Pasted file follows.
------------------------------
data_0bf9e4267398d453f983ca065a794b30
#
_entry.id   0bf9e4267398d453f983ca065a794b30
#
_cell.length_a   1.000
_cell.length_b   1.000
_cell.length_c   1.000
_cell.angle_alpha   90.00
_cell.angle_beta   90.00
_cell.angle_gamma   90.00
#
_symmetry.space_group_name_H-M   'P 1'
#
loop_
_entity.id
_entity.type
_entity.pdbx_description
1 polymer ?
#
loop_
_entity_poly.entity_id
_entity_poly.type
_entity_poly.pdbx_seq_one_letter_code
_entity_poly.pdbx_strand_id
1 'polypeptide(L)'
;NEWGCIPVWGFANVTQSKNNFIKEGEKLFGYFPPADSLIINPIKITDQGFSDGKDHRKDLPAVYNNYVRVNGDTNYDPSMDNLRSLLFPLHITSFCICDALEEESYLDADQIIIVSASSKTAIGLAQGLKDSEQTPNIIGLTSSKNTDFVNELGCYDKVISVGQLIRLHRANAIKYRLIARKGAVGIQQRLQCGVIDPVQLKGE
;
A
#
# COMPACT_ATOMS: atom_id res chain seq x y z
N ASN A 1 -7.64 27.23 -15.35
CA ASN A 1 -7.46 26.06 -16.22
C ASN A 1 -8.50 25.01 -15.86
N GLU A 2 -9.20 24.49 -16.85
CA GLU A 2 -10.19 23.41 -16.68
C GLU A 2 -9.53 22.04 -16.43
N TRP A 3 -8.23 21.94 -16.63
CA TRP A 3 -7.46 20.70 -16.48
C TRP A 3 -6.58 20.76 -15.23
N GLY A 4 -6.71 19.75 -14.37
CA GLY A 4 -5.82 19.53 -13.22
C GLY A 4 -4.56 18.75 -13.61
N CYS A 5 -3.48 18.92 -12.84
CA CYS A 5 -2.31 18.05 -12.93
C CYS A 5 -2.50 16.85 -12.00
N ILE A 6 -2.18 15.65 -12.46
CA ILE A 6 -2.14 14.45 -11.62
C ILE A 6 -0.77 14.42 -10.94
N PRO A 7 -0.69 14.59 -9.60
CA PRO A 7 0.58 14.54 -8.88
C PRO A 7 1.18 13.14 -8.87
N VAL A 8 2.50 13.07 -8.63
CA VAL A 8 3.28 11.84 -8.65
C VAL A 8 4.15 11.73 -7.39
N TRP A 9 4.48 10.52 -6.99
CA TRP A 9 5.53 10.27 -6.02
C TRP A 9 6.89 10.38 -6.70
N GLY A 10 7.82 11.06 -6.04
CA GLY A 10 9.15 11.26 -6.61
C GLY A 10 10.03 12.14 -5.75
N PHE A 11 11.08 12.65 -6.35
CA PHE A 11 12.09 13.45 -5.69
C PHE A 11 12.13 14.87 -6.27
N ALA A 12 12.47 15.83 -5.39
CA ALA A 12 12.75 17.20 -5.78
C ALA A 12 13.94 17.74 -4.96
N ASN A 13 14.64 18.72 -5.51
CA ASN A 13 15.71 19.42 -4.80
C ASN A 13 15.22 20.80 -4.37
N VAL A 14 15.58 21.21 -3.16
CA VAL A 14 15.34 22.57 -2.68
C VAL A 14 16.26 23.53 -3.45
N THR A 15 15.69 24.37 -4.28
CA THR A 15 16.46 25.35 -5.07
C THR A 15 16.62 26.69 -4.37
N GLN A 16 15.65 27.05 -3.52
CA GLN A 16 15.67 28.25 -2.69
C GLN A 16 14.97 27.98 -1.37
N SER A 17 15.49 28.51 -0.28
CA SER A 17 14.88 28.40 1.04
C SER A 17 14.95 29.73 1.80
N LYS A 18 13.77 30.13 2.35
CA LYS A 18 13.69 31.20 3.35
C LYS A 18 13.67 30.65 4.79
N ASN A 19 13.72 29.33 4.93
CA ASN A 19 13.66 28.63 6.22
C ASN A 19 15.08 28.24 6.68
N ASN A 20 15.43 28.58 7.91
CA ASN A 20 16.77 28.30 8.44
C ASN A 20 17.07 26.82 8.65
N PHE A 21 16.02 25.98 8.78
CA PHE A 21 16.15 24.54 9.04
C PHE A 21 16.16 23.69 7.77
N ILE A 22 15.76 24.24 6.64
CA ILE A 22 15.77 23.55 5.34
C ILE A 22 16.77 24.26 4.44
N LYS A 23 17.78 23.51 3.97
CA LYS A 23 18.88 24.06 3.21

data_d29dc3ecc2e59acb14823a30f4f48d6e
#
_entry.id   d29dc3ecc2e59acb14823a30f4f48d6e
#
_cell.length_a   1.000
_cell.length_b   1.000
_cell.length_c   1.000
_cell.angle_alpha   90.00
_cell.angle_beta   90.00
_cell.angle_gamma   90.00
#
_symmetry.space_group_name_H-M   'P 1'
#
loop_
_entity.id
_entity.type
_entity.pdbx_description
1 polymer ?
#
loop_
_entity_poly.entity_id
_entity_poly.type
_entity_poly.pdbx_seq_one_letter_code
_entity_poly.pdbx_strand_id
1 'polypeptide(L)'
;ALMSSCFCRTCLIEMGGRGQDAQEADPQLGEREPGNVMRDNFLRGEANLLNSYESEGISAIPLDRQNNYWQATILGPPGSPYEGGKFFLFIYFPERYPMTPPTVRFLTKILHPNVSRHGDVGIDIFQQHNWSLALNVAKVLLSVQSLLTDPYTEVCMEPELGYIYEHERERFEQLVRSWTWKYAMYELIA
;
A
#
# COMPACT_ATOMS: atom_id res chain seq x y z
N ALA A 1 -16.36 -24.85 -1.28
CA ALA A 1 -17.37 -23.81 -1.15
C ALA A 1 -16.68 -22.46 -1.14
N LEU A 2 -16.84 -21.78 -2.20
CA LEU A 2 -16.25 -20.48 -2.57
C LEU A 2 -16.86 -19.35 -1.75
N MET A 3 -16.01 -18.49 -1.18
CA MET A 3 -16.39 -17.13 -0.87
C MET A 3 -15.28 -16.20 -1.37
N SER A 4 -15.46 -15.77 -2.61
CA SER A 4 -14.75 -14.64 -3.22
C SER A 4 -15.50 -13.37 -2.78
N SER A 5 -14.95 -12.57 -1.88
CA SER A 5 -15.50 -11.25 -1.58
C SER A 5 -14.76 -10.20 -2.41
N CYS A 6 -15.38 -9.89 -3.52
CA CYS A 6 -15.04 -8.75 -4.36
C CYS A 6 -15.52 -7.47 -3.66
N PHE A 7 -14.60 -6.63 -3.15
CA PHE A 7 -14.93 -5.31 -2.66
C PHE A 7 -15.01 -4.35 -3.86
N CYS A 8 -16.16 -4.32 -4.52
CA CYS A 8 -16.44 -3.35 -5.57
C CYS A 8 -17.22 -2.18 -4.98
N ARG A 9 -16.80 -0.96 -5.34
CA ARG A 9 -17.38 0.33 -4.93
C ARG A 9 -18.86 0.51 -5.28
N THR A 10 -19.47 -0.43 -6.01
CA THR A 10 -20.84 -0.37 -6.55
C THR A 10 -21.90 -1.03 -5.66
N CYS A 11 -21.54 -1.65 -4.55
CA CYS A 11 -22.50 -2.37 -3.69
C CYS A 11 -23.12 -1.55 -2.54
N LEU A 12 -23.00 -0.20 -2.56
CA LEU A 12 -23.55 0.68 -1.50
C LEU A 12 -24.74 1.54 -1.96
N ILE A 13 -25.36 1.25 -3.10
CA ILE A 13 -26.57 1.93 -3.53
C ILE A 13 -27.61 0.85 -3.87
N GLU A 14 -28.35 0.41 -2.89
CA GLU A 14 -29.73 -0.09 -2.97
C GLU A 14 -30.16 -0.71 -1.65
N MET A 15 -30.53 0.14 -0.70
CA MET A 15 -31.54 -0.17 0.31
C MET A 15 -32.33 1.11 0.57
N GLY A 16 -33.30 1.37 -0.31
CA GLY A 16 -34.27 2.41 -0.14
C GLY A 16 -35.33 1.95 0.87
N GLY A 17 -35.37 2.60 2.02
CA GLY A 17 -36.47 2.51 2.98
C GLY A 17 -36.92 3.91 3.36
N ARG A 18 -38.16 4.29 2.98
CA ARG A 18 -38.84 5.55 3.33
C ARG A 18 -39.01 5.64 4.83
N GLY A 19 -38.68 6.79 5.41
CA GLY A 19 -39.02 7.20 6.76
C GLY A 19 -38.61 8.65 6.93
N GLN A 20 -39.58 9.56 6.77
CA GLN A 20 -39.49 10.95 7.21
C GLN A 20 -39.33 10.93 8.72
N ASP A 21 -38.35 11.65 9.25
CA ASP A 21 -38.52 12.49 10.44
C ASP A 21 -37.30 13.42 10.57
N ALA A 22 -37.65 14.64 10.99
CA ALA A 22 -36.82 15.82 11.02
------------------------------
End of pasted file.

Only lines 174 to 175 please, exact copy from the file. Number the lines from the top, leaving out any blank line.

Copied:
N GLY A 16 -33.30 1.37 -0.31
CA GLY A 16 -34.27 2.41 -0.14